Anthony Davis third in NBA’s Most Improved Player Award _lowres

Advocate photo by VERONICA DOMINACH The Pelicans' Anthony Davis attempts a shot against Sacramento on March 31 in the Smoothie King Center.

DENVER — Brian Shaw first watched Anthony Davis play two years ago and came away impressed.

Davis was a freshman at Kentucky, and Shaw, then an assistant with the Indiana Pacers, went to Lexington to see the phenom during the NBA lockout. What he saw was a great ballhandler in a 6-foot-10 frame, a skill often overlooked in favor of Davis’ other assets.

Not Shaw, in his first year as the Denver Nuggets coach.

“Calipari was telling us when he was in high school he pretty much played point guard and then he grew,” Shaw said, referring to Kentucky coach John Calipari. “You can see he has those kinds of skills, those kinds of instincts, even from the power forward position. The touch he has shown on his jump shot, leading the league in shot blocking at such a young age, it is kind of surprising.”

What may be more surprising is Davis’ leap from rookie to second year. The New Orleans Pelicans’ young star is averaging 21.3 points and 10.3 rebounds a game, both are significant improvements over last year, when he averaged 13.5 and 8.2.

The fact every night he is the focus of the opponent’s game plan makes those numbers more impressive and a real candidate for the NBA Most Improved Player award.

“If you base it on where he was last year, who’s made a bigger stride in the NBA other than Anthony Davis? To go from where he was at to an elite level, there’s nobody in the league that’s done that,” Pelicans coach Monty Williams said. “I don’t know why there’s even a question about who’s going to get the most improved player this year. I think he kind of defines it based on how much he’s grown as a player and a leader for our team.”

There’s no need to convince Shaw, who watched Davis tear up his team for 32 points and 17 rebounds in a 111-107 New Orleans win March 9.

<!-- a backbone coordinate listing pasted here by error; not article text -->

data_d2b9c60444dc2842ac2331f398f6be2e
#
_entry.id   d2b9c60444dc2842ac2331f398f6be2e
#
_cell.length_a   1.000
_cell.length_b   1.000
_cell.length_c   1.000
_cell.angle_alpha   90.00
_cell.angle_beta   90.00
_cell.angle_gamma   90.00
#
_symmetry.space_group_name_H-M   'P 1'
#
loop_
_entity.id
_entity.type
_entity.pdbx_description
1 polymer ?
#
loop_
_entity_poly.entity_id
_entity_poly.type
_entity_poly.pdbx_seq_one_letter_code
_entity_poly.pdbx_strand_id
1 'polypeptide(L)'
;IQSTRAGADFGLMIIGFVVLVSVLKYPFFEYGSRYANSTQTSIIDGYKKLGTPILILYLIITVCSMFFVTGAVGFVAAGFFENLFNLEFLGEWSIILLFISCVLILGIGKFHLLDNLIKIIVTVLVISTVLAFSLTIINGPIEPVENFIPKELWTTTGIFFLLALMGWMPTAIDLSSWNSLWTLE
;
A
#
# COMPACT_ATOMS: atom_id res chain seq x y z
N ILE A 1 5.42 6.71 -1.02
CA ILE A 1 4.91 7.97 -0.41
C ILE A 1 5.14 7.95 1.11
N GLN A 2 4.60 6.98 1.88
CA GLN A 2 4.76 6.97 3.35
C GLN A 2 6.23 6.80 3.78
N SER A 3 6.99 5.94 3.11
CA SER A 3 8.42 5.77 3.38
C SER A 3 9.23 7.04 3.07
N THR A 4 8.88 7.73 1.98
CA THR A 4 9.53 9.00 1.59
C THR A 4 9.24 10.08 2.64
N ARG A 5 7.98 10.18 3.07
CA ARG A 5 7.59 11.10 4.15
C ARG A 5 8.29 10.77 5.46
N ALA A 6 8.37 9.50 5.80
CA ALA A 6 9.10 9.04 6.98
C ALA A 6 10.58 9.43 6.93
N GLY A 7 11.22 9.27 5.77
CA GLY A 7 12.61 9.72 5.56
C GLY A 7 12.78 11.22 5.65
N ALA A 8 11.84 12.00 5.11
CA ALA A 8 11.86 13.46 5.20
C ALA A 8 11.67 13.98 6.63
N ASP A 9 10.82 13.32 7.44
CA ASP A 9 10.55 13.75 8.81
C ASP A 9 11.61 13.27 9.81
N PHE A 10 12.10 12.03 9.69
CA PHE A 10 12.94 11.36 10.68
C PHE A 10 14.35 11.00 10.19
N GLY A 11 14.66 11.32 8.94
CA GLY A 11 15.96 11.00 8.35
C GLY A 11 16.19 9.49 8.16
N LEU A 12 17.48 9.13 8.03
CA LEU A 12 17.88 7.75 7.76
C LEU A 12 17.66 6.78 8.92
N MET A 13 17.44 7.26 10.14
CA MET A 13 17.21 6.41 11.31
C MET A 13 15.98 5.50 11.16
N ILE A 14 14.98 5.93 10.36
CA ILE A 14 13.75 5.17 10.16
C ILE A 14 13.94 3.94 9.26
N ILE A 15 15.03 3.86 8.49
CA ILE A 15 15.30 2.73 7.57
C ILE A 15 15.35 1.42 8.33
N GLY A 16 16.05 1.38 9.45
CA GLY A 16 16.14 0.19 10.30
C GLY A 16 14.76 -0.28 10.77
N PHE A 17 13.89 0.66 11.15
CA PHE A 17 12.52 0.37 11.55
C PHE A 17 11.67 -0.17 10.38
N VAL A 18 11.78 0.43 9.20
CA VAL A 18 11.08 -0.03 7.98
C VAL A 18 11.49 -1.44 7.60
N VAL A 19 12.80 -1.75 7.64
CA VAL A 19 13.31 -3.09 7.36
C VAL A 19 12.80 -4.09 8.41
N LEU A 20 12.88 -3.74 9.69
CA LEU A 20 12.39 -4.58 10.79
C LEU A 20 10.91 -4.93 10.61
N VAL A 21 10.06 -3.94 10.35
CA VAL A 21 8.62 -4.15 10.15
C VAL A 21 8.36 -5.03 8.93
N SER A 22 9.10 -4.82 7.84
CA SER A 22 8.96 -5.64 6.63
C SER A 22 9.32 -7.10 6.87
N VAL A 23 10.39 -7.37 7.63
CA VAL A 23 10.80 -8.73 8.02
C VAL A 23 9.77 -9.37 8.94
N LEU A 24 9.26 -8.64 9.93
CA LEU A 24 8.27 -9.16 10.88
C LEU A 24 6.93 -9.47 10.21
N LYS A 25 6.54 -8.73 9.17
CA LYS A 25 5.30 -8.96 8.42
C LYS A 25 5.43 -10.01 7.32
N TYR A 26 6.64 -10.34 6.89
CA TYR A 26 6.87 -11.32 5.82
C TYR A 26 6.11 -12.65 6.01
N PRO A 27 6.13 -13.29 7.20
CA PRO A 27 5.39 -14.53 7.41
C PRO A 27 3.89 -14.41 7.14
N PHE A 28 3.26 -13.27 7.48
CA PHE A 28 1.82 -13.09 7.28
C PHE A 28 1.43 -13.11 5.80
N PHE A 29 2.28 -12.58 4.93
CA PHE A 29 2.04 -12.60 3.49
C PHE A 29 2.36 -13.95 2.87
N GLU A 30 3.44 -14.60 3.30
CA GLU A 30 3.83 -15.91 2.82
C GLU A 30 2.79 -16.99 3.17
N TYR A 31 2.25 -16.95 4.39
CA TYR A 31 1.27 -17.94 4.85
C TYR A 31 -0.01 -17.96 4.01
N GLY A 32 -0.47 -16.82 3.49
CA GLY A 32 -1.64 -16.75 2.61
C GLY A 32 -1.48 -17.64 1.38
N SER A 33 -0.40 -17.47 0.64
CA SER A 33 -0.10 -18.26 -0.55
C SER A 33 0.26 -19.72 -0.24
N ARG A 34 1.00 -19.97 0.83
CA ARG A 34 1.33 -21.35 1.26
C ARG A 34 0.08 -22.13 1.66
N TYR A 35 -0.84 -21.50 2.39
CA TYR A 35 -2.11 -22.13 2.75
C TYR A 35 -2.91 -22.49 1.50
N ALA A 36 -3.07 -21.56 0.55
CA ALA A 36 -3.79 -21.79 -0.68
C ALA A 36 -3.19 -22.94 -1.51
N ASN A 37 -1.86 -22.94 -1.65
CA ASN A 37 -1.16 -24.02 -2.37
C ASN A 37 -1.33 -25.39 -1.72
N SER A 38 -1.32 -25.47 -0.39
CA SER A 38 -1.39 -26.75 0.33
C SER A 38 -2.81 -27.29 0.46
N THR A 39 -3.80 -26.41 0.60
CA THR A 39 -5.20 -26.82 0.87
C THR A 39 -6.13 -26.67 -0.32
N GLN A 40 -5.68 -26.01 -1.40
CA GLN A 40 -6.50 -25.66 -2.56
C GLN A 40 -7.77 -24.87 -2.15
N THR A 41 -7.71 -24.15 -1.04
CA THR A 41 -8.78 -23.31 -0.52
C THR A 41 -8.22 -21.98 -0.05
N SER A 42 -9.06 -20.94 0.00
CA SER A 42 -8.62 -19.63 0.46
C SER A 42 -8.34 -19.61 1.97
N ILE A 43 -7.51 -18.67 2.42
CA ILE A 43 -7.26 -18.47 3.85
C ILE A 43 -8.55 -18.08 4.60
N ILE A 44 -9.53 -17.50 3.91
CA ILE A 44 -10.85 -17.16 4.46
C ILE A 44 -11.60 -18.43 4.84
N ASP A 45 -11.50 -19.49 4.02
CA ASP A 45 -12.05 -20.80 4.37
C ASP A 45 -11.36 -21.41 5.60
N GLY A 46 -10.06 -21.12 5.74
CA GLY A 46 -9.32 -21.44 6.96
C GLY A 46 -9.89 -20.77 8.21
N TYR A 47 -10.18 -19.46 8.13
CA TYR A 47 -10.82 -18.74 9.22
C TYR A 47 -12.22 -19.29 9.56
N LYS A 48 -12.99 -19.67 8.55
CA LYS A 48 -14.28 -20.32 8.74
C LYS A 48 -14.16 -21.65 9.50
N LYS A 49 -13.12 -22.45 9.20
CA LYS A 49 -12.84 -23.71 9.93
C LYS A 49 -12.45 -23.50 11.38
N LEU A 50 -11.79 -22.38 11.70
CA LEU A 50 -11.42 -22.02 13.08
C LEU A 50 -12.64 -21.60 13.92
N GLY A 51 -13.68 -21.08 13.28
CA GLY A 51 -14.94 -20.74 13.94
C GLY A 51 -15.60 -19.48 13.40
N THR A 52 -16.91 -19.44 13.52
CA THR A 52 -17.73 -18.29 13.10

Shaw pointed out that many players tend to slip in their second year because teams have more information on them. Davis has bucked that trend.

“The second year, I think it’s a little bit tougher,” Shaw said. “For Anthony, I think it’s a credit to him to be able to improve to the level that he’s playing right now as fast as he is, especially on a young team where he is the focal point and teams are game planning for him every night.”

Davis, who missed one game after spraining his ankle against Utah on Friday, returned to score 22 points in a loss to Sacramento on Monday. He showed some toughness after getting elbowed in the face by Kings forward Reggie Evans, a move that cost Evans $15,000.

Davis showed no ill-effects of the elbow at Wednesday’s shootaround, and received a loud ovation from the sparse crowd at Pepsi Center when he was introduced before the game

Davis’ defense was ahead of his offense when he broke into the league 18 months ago, and he is considered a stellar defender. He is averaging a league-best 2.9 blocks per game, an improvement of 1.1 over last year.

“Defensively is where he has the biggest advantage because he came in more as a defensive player,” Shaw said. “People didn’t really fear his offense, and that’s the part that has come around. Offensively is what has surprised most people around the league.”

Davis said he doesn’t think about being considered for the most improved player honor.

“As far as most improved, it’s for (the media) to decide and the basketball world,” he said. “I’m going to keep working hard and keep playing.”

Hard work is what has helped get him to this point. After helping the Wildcats win the NCAA title in his freshman year, he was on Team USA that won gold at the 2012 Olympics in London.

Playing with veterans like LeBron James helped Davis see what it takes to succeed at the next level.

“That summer he was on the U.S. team and being around those guys and seeing the kind of work ethic that they put in really helped grow his game to where it is right now,” Shaw said.

Williams doesn’t worry about Davis showing up every day. In fact, he has to force him to rest — not always successfully.

“He just works on his game. He’s diligent about that,” Williams said. “He doesn’t take a day off unless I tell him he needs to take a day and he still tries to figure out a way to get into the gym.”

As much as Davis has improved this season, next year he could be even better. The wear and tear of an 82-game schedule took its toll and he was down to 212 pounds, Williams said. He’s back up to 227 and has another summer to get stronger.

“The thing that hurt him at the end of last season, he lost 14 pounds. He was down to 212, and he was just getting hammered, so he couldn’t do the things he wanted to do,” Williams said. “He got stronger last summer. I think it’s going to take an even bigger jump this year because he doesn’t have to go back from 212. He can move forward. He’s going to get a lot stronger and his confidence is already high.”

Being the most improved player won’t impact Davis’ confidence. If he keeps working and improving like he did this year, the conversation might turn from most improved to most valuable player.